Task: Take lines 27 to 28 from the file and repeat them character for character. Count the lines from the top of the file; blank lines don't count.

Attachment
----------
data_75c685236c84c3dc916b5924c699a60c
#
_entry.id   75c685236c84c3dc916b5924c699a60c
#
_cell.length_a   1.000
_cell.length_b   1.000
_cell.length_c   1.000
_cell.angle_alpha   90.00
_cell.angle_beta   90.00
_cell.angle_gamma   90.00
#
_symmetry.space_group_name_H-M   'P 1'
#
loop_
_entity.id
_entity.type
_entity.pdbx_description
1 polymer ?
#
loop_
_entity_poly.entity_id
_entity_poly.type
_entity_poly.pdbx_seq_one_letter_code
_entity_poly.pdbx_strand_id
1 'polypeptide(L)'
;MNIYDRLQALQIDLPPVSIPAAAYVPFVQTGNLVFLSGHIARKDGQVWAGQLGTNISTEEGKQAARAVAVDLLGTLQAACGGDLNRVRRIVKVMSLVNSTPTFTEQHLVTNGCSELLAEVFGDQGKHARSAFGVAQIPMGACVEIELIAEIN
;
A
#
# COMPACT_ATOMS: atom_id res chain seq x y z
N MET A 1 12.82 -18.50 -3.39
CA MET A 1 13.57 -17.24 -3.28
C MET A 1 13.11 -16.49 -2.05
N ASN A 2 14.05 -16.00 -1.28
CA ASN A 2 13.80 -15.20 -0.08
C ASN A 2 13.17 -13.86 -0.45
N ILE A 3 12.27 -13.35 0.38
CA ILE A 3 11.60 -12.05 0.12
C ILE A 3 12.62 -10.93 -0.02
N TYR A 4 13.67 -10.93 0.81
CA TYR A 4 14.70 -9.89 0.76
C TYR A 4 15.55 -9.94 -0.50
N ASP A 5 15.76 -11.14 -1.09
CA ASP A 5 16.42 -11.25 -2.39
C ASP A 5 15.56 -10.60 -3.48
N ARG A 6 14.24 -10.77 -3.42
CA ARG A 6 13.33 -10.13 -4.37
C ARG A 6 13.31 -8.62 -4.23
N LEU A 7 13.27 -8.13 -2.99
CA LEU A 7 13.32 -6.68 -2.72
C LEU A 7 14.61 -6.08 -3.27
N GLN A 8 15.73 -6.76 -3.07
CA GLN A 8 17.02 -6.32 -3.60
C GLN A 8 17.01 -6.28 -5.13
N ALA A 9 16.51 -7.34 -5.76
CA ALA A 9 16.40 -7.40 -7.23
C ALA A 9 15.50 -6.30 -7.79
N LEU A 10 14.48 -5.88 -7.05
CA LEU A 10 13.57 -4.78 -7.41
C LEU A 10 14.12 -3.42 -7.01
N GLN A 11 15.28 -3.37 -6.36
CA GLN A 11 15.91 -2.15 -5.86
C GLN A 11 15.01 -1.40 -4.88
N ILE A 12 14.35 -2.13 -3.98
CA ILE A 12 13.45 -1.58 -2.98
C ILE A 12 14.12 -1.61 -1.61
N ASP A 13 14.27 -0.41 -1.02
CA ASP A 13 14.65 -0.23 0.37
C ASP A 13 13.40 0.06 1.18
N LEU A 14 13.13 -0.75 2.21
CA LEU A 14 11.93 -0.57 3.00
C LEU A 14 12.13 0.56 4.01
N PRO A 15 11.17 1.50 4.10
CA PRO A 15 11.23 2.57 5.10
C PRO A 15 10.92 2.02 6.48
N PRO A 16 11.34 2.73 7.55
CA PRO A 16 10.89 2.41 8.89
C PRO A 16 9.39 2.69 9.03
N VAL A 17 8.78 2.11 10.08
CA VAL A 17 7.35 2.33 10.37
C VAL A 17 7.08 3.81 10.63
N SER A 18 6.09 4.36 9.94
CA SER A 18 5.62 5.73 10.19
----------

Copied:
;
A